Feeling out the Felt
Aficionados of hands-on table games rejoice. Despite electronic table games and poker currently snaring all the hype, you have not been forgotten. There are some interesting new table game concepts being pitched to casino properties nationwide.
Which will end up being played at a casino near you remains to be seen.
At the Global Gaming Expo in November, there were no shortage of persons and established gaming firms displaying newly-developed table games. These include many newcomers of game development who see their idea as the proverbial better mousetrap that will have casinos beating a path to their door. But the reality is that less than 1 percent of new table games introduced each year ever make it to hit status in casinos, said Roger Snow, senior vice president of products at Las Vegas-based table game and product manufacturer, Shuffle Master Inc.
Even so, developers keep trying to produce new games that meet both player and casino desires. The current crop is heavy with games aiming to be faster-paced-keeping players excited and interested while providing more betting options, which generate more wins, as well as more revenues for casinos.
“The proliferation of side bets and progressives are what attract players back to the table games section from the slots floor,” said Tom Gayton, president of Las Vegas-based G&P Gaming. Many developers reported “ramping up the math” to make games more volatile and enabling “big wins on dollar bets.” That games appeal to players who bet $25 to $100 on a hand also is important for casinos, Snow added.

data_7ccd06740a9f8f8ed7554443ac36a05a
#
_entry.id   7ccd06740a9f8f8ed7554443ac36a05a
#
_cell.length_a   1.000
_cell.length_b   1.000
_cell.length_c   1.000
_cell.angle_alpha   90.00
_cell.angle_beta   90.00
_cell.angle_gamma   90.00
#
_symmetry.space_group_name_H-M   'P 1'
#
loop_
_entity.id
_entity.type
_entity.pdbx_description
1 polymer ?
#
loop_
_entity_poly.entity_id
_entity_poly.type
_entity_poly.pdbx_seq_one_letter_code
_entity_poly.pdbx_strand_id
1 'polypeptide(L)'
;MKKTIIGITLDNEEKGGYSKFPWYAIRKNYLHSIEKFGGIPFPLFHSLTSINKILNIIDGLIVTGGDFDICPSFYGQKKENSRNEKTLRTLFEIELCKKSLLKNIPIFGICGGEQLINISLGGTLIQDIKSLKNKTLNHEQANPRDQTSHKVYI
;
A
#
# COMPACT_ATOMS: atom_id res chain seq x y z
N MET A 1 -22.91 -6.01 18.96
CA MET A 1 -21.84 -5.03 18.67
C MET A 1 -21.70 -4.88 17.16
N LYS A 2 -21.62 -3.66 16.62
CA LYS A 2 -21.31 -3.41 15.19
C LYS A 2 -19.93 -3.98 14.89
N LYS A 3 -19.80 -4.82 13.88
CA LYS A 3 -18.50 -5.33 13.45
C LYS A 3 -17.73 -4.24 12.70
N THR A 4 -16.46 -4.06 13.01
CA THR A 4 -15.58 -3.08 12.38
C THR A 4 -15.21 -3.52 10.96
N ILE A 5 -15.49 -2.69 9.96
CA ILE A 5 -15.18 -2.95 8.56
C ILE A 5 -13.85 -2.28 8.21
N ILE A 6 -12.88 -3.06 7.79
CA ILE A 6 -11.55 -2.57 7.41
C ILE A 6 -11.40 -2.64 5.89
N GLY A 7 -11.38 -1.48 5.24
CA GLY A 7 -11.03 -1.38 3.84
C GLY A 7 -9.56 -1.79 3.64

New offeringsOf the new table games introduced by Shuffle Master, the one getting the most attention (thanks to a glowing review on the Motley Fool investor Web site) is Five Card Omaha Poker, an against-the-house simplification of Omaha Hold’Em Poker. Players receive four cards from which they use two with three action cards to make their best five-card poker hand. The game also has a bonus bet that pays when a player’s cards includes two pair or better, and wins regardless of whether the player folds or loses to the dealer.
Three Card Draw Poker pits players in adrenalin-raising head-to-head competition with the dealer, said Shuffle Master’s Snow. After receiving three cards, players can discard one for a “draw” card to create a winning hand. Players also can place a bonus bet that pays if their final hand contains a flush or better.
Shuffle Master’s Caribbean Stud Bonus upgrades the popular specialty game with an optional bonus bet that pays off when the player’s hand contains a pair of 10s or better. The game also has a progressive jackpot that can pay big when the player’s final hand is a royal flush.
Lobo, a new game introduced by Las Vegas-based Gaming Entertainment Inc. (GEI), literally turns blackjack on its head. The concept is a reverse blackjack game where the strategy is to have the lowest value hand, with two aces (value: 2) being a sure winner. The game requires a special deck that eliminates all the 10 value cards (10, jack queen and king). And the rules permit the player, after being dealt two cards, to discard one and be dealt a replacement, noted Randy Zinkil, GEI’s vice president of sales and marketing. For instance, if a player is holding a 2 and a 9, he can discard the 9 and hope to get a card that undervalues his hand against the dealer’s.